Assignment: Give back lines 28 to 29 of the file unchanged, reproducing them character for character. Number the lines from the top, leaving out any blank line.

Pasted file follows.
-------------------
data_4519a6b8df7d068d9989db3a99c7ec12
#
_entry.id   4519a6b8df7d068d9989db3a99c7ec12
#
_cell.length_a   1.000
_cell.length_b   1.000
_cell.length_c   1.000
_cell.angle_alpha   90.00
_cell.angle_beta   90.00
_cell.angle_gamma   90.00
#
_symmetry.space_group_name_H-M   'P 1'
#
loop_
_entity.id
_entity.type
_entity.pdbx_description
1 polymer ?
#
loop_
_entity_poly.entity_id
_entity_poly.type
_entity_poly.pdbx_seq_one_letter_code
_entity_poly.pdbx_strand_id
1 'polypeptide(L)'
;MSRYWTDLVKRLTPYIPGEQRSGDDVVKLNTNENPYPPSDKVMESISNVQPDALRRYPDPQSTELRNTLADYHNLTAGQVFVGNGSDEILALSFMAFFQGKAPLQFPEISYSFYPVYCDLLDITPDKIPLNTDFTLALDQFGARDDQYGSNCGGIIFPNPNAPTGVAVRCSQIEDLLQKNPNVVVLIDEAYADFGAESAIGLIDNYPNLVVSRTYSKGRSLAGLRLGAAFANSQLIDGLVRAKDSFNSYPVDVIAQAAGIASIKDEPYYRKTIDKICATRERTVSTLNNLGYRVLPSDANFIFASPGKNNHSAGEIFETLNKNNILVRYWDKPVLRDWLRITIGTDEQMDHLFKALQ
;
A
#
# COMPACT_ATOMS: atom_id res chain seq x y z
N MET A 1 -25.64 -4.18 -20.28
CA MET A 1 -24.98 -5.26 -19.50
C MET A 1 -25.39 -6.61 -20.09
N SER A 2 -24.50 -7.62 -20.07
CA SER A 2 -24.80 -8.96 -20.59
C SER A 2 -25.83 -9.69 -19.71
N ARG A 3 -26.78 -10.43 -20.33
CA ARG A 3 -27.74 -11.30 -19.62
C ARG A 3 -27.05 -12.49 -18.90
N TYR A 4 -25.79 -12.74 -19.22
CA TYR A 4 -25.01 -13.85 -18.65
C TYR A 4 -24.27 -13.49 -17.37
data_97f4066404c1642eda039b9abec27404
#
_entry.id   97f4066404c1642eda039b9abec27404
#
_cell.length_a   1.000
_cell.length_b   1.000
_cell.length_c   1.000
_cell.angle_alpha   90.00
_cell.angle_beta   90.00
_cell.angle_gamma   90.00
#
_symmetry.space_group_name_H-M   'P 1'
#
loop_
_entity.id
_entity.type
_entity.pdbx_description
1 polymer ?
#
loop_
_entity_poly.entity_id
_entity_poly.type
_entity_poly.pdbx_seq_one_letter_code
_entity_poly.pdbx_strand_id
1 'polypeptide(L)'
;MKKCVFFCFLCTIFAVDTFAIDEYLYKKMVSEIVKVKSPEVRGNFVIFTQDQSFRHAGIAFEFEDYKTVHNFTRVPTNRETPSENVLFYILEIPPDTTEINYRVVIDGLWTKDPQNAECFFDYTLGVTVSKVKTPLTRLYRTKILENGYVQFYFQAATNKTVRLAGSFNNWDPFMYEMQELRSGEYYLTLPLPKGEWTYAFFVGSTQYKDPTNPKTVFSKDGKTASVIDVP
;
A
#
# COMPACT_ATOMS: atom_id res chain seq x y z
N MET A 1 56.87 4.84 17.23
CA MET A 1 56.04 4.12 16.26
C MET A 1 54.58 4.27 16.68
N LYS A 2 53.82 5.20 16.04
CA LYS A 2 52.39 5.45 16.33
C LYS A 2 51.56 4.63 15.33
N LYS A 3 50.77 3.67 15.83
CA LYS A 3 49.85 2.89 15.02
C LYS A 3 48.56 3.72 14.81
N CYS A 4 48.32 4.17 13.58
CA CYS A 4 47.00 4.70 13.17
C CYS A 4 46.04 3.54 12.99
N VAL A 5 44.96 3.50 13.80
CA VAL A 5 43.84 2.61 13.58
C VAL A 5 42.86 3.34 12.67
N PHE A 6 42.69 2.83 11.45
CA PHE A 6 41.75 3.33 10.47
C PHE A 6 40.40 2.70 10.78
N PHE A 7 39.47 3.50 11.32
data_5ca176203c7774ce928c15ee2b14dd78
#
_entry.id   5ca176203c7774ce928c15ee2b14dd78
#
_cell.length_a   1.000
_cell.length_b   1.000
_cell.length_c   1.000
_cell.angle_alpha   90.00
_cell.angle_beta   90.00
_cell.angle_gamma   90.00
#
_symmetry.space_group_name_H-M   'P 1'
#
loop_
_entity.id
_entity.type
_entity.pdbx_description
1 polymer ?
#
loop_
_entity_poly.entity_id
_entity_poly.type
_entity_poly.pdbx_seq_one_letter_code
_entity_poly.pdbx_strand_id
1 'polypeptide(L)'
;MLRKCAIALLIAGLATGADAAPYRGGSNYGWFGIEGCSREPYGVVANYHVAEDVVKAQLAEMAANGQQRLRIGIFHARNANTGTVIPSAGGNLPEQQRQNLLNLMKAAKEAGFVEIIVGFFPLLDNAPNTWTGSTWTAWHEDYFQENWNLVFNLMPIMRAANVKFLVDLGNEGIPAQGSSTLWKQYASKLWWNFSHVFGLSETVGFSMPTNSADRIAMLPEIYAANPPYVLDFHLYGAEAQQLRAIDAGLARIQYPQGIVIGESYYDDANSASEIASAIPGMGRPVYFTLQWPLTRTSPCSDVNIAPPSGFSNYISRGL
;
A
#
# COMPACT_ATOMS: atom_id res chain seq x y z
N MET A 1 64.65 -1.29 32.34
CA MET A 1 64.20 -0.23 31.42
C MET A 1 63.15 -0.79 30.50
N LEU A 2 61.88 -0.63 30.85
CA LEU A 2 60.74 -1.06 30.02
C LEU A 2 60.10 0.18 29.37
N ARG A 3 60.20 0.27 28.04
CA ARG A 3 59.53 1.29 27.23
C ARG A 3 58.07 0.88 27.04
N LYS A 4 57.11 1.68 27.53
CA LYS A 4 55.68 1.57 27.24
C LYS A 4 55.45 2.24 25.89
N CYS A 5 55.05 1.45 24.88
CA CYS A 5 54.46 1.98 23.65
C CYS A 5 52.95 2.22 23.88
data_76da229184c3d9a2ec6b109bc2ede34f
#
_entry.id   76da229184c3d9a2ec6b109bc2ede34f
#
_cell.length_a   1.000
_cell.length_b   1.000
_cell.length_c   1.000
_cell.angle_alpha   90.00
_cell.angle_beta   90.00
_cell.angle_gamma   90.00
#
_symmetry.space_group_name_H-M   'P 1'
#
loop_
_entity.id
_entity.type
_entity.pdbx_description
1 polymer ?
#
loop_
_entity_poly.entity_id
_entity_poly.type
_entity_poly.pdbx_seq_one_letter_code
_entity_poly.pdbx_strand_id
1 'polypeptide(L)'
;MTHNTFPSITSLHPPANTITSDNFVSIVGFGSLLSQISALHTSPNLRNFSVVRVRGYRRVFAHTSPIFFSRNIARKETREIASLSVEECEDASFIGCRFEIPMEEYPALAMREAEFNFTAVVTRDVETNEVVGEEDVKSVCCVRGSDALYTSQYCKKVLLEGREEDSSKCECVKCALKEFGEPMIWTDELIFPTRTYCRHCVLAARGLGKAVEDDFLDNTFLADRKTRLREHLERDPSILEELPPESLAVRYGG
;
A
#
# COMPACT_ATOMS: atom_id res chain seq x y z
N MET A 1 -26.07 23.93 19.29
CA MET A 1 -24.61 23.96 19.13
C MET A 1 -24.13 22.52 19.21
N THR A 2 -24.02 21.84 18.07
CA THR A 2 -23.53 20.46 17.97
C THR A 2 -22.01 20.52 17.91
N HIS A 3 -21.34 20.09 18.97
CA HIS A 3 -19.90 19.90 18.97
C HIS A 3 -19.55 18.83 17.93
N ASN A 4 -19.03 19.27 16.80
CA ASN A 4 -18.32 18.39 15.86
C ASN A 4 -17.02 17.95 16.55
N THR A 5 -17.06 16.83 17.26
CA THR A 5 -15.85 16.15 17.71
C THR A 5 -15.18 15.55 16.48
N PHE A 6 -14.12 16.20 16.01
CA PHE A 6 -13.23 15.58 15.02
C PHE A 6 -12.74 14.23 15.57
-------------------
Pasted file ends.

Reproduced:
A
#